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    • 20 MAY 16
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    Treating Cardiogenic Shock: A Multidisciplinary Team Approach Achieves Better Outcomes

    Treating Cardiogenic Shock: A Multidisciplinary Team Approach Achieves Better Outcomes

    University of Cincinnati (UC) Medical Center has instituted a team approach for the treatment of acute cardiogenic shock, setting it apart from most medical centers and providing a critical advantage for such acutely ill patients. “With our growing STEMI volume, the team identified the need to provide early intervention for the patient in acute cardiogenic shock, much like the ‘golden hour’ for trauma patients,” says Suzanne Bennett, MD, director of anesthesiology critical care and co-founder of the program. “When a patient meets specific criteria for refractory cardiogenic shock, the shock team allows the interventional cardiologist to focus on revascularization while the critical care anesthesiologist provides hemodynamic and respiratory support to prevent the patient’s further deterioration.”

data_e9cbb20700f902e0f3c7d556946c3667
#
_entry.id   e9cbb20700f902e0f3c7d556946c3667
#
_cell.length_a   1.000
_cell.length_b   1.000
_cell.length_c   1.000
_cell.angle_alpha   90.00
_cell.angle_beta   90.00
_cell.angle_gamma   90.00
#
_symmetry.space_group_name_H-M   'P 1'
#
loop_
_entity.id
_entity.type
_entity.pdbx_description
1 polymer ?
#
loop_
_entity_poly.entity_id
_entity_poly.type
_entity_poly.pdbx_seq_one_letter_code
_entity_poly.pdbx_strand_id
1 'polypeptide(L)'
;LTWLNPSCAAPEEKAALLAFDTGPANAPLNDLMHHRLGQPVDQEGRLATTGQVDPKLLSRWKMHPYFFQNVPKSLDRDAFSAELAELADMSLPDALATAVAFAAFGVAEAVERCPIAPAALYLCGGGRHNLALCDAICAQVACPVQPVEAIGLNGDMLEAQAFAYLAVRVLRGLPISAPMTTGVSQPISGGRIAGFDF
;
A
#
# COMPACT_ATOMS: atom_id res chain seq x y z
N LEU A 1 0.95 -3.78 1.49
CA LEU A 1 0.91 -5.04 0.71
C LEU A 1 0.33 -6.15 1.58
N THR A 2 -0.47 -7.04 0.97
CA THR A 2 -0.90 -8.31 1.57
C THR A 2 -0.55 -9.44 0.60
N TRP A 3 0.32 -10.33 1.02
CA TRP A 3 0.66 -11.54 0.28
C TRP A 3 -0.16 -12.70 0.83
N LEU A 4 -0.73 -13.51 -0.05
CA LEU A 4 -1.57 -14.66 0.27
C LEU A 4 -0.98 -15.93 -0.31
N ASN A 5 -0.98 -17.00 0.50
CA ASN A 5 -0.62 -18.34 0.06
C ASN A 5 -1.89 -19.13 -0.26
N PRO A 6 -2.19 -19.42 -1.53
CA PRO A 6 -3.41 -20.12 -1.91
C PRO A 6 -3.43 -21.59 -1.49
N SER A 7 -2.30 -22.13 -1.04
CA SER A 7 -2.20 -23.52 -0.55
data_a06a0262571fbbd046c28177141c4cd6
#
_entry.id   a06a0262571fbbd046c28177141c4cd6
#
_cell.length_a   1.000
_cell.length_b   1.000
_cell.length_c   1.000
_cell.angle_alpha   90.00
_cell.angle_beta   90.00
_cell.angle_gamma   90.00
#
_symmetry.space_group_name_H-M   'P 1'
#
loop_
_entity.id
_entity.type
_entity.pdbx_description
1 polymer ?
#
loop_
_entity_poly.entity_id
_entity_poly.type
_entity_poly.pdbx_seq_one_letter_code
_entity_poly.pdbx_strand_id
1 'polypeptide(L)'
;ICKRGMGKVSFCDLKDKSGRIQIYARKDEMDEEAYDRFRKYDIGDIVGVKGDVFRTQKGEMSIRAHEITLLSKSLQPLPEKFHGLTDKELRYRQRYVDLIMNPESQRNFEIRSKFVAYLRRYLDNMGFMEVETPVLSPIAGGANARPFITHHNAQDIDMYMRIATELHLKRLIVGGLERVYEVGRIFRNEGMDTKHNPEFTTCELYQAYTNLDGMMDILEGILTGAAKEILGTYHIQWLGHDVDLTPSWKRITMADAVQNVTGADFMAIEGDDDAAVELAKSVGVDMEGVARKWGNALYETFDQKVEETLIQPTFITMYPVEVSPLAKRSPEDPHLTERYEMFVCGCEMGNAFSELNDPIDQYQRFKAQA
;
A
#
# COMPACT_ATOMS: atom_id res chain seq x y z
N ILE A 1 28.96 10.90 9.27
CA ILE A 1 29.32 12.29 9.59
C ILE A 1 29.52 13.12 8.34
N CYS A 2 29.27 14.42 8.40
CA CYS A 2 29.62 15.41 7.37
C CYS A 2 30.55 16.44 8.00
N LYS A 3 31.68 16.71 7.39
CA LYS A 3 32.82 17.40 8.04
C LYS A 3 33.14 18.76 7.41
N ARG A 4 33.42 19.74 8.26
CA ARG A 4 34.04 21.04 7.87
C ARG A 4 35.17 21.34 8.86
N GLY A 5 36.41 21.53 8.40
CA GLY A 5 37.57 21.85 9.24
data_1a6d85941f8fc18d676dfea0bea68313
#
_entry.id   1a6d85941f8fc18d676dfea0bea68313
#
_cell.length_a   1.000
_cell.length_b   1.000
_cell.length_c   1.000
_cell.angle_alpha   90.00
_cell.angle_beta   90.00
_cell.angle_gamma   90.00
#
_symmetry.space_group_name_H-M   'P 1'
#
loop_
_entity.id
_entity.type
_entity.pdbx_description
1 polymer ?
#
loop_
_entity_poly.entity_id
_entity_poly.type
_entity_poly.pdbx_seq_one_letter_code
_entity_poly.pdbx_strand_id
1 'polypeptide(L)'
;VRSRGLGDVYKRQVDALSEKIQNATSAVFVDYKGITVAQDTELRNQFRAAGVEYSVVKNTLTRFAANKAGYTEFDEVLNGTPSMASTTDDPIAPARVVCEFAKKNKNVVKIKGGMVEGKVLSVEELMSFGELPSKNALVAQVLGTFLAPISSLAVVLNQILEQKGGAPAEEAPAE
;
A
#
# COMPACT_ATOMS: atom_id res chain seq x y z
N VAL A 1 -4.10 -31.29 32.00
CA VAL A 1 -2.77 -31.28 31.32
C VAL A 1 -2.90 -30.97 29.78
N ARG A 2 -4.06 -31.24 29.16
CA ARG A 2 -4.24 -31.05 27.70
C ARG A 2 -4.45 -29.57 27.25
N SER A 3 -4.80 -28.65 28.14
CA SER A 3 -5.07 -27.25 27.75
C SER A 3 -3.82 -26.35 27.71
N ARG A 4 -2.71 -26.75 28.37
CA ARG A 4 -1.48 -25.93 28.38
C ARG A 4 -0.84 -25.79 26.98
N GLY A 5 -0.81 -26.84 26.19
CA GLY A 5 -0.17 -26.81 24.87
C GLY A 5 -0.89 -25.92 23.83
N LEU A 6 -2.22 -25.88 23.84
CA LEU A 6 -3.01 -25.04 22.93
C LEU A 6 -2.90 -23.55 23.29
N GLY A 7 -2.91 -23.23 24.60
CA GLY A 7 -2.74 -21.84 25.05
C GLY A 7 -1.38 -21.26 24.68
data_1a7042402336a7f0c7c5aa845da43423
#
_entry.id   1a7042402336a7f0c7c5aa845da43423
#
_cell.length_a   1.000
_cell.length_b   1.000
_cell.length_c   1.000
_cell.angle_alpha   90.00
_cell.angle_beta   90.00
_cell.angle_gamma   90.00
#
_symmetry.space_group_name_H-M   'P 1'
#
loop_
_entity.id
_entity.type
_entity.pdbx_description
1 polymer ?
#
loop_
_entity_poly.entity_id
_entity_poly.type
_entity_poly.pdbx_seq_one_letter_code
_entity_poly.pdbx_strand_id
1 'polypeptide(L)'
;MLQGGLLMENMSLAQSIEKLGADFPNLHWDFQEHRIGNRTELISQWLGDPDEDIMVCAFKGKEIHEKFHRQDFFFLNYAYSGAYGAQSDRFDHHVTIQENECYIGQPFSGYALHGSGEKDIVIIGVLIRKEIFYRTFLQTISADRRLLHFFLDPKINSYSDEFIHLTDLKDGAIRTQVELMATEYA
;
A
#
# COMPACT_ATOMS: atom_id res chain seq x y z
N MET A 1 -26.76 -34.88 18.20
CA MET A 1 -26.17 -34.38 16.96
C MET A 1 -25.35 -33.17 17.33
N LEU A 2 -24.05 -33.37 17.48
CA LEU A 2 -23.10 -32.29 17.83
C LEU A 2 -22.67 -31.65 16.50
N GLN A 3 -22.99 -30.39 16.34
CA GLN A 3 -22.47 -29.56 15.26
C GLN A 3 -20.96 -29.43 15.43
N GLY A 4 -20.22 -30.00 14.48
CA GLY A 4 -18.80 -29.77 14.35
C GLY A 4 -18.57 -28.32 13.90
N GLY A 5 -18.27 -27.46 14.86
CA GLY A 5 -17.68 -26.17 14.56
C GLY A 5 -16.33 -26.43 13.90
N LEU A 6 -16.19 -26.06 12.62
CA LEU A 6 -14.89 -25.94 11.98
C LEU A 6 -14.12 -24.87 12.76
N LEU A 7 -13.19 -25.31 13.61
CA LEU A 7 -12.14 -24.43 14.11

Cardiogenic shock team

    The cardiogenic shock team, from right: Suzanne Bennett, MD, Trauma and Critical Care Anesthesiology Division Leader;
    David Feldman, MD, PhD, Director Advanced Myocardial and Circulatory Services;
    Alan Simeone, MD, Cardiac Surgery, Trauma and Critical Care, Cardiopulmonary Transplantation and Mechanical Circulatory Support;
    Timothy Smith, MD, Cardiovascular Critical Care, Interventional Cardiology; Jessica Gummow, CCP, chief perfusionist

    The team, led by David Feldman, MD, PhD, director of clinical services, and Louis B. Louis, IV, MD, FACS, chief of cardiac surgery, has developed selection algorithms and criteria that enable it to respond in a controlled fashion  resulting in optimal patient outcomes.1 The decision to proceed onto advanced mechanical support is not made in isolation, Dr. Feldman says, and the majority of the physician team members must agree prior to the initiation of mechanical circulatory support. “UC Medical Center is one of very few medical centers to have a multidisciplinary shock team to treat patients in acute cardiogenic shock, which provides early patient optimization and likely improves patient survival,” he says.